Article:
Jack Welch learns that punctuation really matters
What is common sense to most of us was a painful lesson for one of America’s greatest CEOs, Jack Welch. When recent unemployment figures emerged from the US Bureau of Labor and Statistics (BLS), Mr. Welch tweeted this.
Unbelievable jobs numbers..these Chicago guys will do anything..can’t debate so change numbers
What ensued was nothing short of a hailstorm for Mr. Welch. Was Jack insinuating that the BLS numbers are baked to favor one political party over another less than 30 days from a presidential election?
Later, in an interview with Wall Street Journal, Mr. Welch said this.
As I said that same evening in an interview on CNN, if I could write that tweet again, I would have added a few question marks at the end, as with my earlier tweet, to make it clear I was raising a question.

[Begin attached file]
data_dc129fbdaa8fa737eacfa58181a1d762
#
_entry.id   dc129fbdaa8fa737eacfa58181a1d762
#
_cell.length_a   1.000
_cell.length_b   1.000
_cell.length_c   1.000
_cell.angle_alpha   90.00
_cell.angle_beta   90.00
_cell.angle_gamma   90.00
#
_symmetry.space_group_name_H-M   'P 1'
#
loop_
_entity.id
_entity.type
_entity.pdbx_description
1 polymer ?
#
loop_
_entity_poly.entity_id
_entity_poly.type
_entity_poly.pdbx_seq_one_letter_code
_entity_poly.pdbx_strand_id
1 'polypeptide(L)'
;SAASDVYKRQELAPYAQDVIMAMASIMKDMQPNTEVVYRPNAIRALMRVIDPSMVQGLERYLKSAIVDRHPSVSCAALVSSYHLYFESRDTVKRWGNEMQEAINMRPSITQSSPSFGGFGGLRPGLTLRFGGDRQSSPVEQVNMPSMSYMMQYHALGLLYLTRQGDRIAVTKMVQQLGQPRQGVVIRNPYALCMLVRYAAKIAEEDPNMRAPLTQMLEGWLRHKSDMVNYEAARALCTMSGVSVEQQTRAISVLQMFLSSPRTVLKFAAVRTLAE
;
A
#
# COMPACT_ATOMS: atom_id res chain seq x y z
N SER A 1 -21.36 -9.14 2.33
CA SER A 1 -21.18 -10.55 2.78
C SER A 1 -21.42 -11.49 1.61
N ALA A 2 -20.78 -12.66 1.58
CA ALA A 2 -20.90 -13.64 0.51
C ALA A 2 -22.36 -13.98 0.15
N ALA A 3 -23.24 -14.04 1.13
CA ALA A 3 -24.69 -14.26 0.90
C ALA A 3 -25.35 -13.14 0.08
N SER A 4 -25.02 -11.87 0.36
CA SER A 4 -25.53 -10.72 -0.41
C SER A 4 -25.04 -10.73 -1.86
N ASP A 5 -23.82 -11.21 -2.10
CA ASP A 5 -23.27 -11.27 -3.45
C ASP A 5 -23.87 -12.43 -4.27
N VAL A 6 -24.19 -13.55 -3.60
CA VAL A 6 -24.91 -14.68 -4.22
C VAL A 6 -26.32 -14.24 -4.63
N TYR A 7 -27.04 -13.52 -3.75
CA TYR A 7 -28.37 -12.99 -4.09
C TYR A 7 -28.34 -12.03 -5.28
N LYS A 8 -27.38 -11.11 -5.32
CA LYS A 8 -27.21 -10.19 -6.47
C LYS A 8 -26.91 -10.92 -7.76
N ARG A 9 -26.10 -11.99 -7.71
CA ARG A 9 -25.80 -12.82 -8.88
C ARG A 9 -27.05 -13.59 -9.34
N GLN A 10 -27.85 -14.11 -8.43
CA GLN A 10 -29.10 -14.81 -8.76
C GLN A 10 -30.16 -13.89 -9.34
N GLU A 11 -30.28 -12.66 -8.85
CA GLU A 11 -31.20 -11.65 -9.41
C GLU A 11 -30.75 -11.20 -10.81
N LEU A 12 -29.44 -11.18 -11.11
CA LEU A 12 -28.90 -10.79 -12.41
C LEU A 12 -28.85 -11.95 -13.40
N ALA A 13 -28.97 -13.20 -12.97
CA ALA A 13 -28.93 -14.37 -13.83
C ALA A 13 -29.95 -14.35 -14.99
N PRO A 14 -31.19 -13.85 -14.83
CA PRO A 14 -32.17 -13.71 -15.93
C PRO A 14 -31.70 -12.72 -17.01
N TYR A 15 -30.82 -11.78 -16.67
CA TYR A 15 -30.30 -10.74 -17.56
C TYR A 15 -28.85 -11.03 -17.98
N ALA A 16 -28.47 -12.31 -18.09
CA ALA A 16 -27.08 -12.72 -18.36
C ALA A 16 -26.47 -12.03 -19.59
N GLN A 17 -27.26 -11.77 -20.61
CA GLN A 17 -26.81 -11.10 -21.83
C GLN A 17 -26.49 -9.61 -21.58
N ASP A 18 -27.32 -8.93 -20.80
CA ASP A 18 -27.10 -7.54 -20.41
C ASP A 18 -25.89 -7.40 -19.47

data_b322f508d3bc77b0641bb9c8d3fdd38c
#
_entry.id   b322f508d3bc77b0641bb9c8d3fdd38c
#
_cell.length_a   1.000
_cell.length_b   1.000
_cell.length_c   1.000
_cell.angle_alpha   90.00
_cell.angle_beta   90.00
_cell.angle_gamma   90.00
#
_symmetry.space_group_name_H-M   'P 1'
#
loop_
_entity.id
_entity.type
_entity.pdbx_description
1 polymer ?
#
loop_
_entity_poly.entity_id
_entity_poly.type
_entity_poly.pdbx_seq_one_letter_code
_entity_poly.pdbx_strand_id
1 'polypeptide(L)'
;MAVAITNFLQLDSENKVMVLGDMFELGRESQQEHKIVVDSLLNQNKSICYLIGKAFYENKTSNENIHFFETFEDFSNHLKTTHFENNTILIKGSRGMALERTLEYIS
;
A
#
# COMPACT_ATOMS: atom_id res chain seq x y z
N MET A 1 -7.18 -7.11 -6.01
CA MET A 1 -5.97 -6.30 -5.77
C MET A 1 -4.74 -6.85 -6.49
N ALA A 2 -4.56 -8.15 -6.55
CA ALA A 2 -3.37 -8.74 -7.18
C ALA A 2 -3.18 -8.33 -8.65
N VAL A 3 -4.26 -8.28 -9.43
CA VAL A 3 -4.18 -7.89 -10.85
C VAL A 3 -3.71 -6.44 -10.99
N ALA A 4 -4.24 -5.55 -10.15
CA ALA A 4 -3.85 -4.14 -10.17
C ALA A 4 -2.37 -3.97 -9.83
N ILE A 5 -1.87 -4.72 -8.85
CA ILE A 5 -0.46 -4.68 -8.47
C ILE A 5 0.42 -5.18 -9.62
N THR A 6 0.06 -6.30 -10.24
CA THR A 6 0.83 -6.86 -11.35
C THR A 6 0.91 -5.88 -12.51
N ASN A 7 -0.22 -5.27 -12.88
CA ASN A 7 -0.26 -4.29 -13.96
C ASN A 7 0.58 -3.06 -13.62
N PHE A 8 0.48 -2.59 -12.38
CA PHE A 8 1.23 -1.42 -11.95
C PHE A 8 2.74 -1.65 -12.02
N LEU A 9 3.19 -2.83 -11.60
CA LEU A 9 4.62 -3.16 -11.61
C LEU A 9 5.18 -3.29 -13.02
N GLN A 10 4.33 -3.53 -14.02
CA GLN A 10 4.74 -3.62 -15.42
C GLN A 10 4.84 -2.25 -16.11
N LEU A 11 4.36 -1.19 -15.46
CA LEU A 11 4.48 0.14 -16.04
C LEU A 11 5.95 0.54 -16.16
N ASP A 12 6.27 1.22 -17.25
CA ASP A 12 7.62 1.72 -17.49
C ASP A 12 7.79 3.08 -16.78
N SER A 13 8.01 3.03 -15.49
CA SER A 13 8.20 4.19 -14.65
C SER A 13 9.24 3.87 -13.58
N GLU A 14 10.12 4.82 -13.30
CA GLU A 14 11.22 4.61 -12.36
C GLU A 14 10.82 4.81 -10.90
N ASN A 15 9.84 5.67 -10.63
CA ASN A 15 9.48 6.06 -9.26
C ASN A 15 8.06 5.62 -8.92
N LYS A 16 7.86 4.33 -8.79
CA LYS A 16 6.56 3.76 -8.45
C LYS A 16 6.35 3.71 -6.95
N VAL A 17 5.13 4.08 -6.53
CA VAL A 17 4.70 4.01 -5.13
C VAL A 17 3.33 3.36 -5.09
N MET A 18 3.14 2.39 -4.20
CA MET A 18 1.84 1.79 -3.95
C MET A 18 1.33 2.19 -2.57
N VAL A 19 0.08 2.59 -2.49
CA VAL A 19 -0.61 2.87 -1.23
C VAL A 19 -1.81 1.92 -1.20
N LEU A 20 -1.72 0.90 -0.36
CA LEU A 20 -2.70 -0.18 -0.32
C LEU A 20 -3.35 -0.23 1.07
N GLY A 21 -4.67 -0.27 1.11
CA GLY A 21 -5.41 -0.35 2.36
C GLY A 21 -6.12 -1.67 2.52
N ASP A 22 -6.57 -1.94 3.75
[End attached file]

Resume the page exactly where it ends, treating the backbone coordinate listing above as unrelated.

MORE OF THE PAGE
Replacing a period with a question mark may have sheltered Jack Welch from a public hailstorm. While it’s clear from his post that his intent is to raise doubt on the veracity of the numbers, adding a question mark to the end of his tweet would have framed it as his personal hypothesis. Instead of making a statement, Mr. Welch’s tweet would then only raise a question.
One question mark would have saved his image and perhaps tens of thousands of dollars in PR and travel expenses he has incurred since that tweet.
Surely, punctuation isn’t just for kids. Or, in light of Jack’s woes, maybe I should pose that as a question. Do you still think punctuation is just for kids?